So the question we must all consider is clear: should we permit the military to have an ROTC presence on campus? The answer will logically depend on what the effects of on-campus ROTC would be and, if the effects of on-campus ROTC would be positive overall, whether Stanford’s resources could instead be allocated in ways that would have greater positive overall effects.
Fiat Lux answers these questions, a peek:
Mr. Windley’s next observation, that there exists some resource trade-off in allowing ROTC back, is true only to an insignificant extent. To my knowledge, the military would pay for the trainers, the gear, the development of a curriculum, etc. The real stumbling block to bringing ROTC back is more a question of whether students should receive academic credit, which does not really affect the University’s bottom line. In fact, one could contend that allowing ROTC back would actually be net-positive for the University in terms of resources because it would free up more money for financial aid (because ROTC participants have their tuition paid for by the U.S. government).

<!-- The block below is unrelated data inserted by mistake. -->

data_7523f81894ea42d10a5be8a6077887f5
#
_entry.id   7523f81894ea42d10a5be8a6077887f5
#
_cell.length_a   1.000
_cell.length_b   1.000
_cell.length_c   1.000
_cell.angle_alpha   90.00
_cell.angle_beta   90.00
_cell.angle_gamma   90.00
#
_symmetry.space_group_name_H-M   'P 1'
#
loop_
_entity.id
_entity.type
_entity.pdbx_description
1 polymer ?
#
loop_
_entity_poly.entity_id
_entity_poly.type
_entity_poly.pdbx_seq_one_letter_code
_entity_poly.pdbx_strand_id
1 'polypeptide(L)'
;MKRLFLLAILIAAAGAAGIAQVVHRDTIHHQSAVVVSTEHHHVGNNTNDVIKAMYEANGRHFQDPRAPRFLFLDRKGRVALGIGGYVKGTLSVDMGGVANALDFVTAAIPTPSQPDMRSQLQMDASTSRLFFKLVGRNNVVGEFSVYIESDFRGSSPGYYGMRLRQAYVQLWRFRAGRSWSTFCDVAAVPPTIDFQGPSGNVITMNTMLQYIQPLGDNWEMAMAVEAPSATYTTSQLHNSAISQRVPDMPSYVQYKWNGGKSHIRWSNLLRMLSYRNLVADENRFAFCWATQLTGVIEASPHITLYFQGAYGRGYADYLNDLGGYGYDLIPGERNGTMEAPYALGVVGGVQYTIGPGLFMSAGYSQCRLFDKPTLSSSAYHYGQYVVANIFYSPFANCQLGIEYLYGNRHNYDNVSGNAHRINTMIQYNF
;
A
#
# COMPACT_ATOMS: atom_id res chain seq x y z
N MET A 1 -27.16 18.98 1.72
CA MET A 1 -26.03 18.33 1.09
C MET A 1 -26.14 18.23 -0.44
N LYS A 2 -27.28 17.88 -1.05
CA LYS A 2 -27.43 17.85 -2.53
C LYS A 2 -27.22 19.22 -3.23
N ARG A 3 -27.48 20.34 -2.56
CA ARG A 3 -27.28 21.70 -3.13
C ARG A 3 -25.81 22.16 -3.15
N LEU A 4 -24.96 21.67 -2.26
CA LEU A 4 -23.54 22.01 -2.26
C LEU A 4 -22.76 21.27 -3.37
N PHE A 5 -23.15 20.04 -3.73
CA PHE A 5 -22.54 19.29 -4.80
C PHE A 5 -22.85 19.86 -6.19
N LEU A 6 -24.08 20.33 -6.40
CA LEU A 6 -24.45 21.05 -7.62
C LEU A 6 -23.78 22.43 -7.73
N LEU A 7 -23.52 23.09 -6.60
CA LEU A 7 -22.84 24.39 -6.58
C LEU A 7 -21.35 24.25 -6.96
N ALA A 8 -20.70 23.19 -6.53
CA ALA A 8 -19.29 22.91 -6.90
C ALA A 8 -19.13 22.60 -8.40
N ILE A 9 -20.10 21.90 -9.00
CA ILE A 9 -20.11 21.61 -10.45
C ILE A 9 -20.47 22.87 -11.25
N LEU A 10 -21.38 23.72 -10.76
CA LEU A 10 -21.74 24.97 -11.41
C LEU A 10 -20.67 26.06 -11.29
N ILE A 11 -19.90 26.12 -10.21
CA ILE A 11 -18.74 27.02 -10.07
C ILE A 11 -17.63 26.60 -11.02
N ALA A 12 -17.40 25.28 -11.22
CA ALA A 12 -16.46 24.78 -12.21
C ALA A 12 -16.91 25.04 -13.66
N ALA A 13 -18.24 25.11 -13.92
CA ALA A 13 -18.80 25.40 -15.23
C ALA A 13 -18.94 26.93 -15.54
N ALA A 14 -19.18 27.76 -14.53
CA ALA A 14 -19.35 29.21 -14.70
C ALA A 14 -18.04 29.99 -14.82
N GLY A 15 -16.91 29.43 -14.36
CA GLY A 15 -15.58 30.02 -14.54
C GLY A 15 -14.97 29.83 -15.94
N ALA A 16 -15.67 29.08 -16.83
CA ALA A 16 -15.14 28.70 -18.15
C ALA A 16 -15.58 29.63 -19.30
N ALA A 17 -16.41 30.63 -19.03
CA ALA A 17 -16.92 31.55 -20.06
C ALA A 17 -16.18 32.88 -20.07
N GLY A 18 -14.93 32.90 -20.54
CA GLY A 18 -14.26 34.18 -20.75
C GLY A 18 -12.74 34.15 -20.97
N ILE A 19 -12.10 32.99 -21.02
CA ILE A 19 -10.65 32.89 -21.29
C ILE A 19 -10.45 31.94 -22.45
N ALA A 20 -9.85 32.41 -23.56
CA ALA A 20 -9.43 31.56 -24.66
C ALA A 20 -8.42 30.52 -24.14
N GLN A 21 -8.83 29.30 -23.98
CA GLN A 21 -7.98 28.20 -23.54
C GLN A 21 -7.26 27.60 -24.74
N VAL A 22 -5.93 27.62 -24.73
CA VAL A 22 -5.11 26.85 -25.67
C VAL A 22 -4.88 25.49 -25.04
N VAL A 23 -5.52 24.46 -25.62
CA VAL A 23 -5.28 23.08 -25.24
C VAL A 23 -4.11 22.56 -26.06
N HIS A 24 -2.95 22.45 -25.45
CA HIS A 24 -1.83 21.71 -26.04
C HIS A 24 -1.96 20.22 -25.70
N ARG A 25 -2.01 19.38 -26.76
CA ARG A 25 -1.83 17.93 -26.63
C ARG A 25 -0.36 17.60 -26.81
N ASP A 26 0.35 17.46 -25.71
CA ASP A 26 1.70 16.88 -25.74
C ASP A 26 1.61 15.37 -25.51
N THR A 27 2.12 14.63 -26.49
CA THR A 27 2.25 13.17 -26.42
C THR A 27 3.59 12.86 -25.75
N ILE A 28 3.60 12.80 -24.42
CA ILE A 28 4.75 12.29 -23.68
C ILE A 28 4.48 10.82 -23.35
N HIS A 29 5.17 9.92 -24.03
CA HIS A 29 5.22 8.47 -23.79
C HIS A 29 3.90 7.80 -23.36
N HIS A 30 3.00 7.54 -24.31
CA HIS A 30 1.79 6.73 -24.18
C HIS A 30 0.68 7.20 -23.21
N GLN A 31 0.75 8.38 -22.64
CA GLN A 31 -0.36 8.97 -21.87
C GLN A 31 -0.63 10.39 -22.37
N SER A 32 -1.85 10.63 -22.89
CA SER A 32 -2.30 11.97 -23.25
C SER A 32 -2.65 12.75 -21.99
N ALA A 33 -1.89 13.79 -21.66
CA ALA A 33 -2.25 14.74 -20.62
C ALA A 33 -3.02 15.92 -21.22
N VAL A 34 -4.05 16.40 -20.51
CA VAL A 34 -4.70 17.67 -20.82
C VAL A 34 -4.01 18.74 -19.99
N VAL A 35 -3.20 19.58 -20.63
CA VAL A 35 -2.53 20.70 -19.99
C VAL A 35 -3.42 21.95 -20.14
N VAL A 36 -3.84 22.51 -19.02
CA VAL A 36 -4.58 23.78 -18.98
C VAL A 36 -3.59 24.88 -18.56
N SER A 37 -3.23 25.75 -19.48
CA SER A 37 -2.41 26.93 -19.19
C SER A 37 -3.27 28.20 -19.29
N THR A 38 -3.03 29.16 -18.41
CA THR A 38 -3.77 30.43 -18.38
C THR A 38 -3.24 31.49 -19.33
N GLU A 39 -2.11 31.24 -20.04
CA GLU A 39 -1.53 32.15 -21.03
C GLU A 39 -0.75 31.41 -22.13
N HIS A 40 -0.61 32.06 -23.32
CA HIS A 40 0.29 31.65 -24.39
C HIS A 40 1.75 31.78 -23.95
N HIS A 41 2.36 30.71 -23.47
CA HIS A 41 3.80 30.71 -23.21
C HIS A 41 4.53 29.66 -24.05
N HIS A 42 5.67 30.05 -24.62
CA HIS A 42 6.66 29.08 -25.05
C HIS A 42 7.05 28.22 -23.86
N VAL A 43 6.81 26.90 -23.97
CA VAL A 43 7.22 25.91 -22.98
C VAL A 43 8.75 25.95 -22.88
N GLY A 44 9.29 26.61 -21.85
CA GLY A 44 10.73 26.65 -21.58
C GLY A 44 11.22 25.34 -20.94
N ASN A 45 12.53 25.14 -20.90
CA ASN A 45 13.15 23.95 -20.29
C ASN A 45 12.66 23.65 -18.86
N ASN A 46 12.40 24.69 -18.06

What I find most interesting is the last argument of the Op-Ed writer, namely that it would be more efficient for the military to train in a single location rather than at different campus. I find it fascinating. Basically the idea is We don’t want ROTC but if they can be trained elsewhere away from us wouldn’t that be OK?
Or to put it the way I would. As long as equal facilities are available you don’t need to be here. Separate but equal. Now where have I heard this kind of philosophy?
The bottom line is the university in the name of fighting discrimination that was imposed by congress (and not repealed by congress) is discriminating against those who wish to serve their country and have a different political philosophy. Same bigotry different target. I guess history does repeat itself the 2nd time as farce.